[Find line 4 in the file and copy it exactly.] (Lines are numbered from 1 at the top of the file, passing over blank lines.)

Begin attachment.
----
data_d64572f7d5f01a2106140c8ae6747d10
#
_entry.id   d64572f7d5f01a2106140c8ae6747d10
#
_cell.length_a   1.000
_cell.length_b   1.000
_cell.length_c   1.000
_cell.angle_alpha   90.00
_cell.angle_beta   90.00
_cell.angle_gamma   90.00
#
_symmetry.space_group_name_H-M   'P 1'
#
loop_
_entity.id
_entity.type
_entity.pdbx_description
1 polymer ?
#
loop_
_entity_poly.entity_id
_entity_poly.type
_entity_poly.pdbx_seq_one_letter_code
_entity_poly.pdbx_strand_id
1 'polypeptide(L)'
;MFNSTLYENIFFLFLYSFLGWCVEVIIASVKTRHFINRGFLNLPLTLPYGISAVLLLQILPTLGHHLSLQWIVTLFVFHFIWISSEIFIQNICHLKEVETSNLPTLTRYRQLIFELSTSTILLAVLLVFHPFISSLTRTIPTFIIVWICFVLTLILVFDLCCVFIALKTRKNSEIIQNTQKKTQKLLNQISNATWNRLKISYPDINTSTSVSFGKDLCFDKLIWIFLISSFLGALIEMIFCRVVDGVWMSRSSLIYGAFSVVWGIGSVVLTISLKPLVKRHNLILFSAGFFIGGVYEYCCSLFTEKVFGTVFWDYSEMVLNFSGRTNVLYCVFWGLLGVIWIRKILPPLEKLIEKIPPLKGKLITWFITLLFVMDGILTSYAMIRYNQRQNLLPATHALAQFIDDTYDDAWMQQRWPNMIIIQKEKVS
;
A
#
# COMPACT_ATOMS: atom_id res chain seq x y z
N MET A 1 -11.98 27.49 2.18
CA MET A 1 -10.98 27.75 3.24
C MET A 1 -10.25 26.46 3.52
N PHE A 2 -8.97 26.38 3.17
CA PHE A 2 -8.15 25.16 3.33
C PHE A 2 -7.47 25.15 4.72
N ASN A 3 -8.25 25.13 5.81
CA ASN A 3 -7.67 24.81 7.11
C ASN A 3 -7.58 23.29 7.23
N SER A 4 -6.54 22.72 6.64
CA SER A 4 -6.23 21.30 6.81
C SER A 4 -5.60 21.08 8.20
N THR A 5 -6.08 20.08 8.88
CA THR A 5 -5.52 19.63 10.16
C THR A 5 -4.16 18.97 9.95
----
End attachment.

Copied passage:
#